Related Content: Harry Reid

Avoiding the 'Nuclear Option' in 2005

Vault Show

May 20, 2005

December 28, 2012

Weekly Show

In our final show of 2012, we explore the year’s significant stories including President Obama’s re-election victory over Mitt Romney; Congress’ tumultuous battles with the White House; and the administration’s challenges abroad. Joining Gwen: Karen Tumulty, Washington Post; John Harwood, CNBC & New York Times; Michael Duffy, TIME Magazine; Doyle McManus, Los Angeles Times.

Romney Misleads with Israel Ad

Essential Reads

The truth sure is a slippery thing in the 2012 campaign. "It's beginning to seem as if everyone's at the prow of a Swift Boat, pants on fire and conscience on ice,'' writes a fired-up Frank Bruni of The New York Times, rightfully lambasting Senate Democratic Leader Harry Reid for calling Republican Mitt Romney a tax scofflaw without offering an iota of proof.

Romney Breaks the Stained-Glass Ceiling

Essential Reads

If Mitt Romney wins the presidential election this fall, he'll have Harry Reid partly to thank. The Republican presidential nominee and the Senate Democratic leader don't have much in common politically. But they're both members of the Church of Jesus Christ of Latter-day Saints — that is, they're both Mormons. So whenever officials of the LDS church are asked about the once-common concern that a Mormon president might take orders from Salt Lake City, they have a ready answer: Just look at Harry Reid.

Behind the Scenes of the House Republicans' Self-Inflicted Wound

On The Radar

There was no formal cease-fire. Speaker John Boehner didn’t even call Senate Majority Leader Harry Reid to offer up his payroll-tax sword of surrender. The great Christmas conflict over tax cuts ended at the staff level. Boehner’s chief of staff, Barry Jackson, cut the deal with Reid’s chief of staff, David Krone. If the weeklong tussle over a two-month or one-year extension of payroll taxes was over principle, the principal antagonist, Boehner, in the end, had neither the will nor the stomach to directly sue for peace.

Lawmakers Reach Deal on Payroll Tax

On The Radar

The ice cracked under House Speaker John Boehner on Thursday. A deal to quiet a bruising political eruption over the payroll tax finally took shape -- after relentless criticism from within GOP ranks that House Republicans had dug themselves knee-deep in quicksand. After days of thrashing and teeth-gnashing, Republican Senate Minority Leader Mitch McConnell offered a way out of the mess with a statement underscoring similarities between the measures in the two chambers, rather than differences.

House GOP Strategy on Senate Payroll Package Still Evolving

On The Radar

If House Republicans have proven anything this year, it’s they are absolutely sure of what they’re against. What they have rarely been sure of, and what eludes them now, is what they are for. What also eludes them at present is a strategy to get what they want once they decide on what they want. This emerged as the key question for House Republicans as they pondered strategy on Monday.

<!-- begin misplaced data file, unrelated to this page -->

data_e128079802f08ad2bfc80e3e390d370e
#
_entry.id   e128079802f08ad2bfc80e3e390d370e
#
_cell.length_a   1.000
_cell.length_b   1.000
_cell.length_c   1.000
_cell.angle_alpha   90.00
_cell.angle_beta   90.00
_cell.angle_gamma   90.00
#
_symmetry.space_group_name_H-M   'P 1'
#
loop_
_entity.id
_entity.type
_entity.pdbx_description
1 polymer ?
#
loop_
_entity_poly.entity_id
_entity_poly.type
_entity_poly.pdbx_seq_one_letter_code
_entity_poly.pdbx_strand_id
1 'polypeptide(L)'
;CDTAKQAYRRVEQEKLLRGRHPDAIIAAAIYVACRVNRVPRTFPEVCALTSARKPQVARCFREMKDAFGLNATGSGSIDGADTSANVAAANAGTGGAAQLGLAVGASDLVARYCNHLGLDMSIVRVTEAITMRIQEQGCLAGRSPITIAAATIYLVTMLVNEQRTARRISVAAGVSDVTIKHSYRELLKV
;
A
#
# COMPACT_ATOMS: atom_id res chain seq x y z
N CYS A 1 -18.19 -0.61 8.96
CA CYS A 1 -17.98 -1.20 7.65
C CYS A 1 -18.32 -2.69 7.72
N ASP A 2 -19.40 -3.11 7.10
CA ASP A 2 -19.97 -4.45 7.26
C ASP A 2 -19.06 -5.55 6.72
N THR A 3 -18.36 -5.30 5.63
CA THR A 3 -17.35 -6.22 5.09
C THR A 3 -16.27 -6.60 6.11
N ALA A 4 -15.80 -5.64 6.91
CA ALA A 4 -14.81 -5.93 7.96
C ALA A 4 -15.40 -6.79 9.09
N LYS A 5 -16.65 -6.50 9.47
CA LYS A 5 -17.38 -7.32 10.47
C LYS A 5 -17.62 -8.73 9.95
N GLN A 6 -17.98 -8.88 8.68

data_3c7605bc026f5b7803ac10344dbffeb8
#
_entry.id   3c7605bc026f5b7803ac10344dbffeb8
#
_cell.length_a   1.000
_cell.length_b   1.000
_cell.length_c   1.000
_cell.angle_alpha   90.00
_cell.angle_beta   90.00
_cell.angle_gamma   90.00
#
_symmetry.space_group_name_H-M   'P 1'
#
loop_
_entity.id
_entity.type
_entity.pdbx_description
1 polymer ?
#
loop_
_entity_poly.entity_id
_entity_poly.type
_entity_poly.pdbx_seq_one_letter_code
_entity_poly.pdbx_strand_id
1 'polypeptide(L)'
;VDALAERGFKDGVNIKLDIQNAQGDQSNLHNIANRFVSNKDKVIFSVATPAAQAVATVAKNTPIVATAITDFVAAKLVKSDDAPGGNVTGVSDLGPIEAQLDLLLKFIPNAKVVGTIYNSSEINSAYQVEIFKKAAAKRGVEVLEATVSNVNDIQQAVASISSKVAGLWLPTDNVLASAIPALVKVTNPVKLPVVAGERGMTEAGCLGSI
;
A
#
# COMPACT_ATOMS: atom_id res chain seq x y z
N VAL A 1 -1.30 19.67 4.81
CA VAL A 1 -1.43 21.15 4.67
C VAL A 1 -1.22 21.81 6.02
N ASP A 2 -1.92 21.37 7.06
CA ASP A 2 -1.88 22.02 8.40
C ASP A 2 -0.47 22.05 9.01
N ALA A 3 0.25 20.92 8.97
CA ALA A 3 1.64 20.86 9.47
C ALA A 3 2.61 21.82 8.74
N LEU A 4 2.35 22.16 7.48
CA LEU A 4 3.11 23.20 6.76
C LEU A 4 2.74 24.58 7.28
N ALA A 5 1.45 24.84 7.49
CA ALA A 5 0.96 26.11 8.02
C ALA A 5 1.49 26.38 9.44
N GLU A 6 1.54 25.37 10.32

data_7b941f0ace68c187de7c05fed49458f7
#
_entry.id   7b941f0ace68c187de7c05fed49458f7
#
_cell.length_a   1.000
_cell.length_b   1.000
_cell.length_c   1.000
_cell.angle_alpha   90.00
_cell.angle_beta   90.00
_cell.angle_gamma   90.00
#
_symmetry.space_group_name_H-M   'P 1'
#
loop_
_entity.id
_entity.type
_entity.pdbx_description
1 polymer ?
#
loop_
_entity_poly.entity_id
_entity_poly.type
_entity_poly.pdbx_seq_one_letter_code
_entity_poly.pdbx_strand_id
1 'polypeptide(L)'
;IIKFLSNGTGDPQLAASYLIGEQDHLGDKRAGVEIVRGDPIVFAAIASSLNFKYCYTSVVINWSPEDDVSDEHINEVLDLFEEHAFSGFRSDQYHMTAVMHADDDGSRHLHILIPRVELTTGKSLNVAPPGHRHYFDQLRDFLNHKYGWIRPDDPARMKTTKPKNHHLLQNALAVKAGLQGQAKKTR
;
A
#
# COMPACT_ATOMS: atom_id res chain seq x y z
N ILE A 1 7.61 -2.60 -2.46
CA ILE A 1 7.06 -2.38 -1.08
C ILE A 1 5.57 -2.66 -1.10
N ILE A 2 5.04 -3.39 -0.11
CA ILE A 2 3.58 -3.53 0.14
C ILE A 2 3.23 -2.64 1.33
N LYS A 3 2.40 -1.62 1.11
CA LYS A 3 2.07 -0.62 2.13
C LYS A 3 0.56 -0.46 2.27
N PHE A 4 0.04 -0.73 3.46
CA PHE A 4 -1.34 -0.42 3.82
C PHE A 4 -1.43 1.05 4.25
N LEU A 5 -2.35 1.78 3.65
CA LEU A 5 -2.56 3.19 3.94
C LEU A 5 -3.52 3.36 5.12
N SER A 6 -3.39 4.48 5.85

Boehner: House Opposes Senate Payroll Tax Bill

On The Radar

The Senate’s two-month payroll tax extension is dead on arrival in the House. House Speaker John Boehner, R-Ohio, made that perfectly clear Sunday morning as he said that Congress will have to negotiate a deal closer to the House-passed one-year extension before members leave for the holidays. “Well, it’s pretty clear that I and our members oppose the Senate bill – it’s only for two months,” Boehner said on NBC’s Meet the Press. “If you talk to employers, they talk about the uncertainty. How can you do tax policy for two months?”

Congress Reaches Deal to Avoid Government Shutdown

On The Radar

Congress has reached an agreement to fund the federal government through Sept. 30 of next year — avoiding a government shutdown at midnight Friday — and was considering a deal for a short-term extension of a payroll tax cut and unemployment benefits to American workers. While a final deal on the payroll package continued to elude negotiators on Thursday, congressional leaders struck a less partisan tone than in days before and expressed optimism that a deal could be reached.

Inside Congress’s End-of-Session Follies

On The Radar

Faced with a House Republican bill that extends the payroll-tax holiday but doesn't raise taxes on millionaires, President Obama and Senate Democrats are considering financing the extension with budget cuts. And as House Republicans attempted an end-run around the effort by Senate Majority Leader Harry Reid, D-Nev., to stall passage of a massive, almost $1 trillion spending package, White House communications director Dan Pfeiffer called for passage of another short-term funding measure.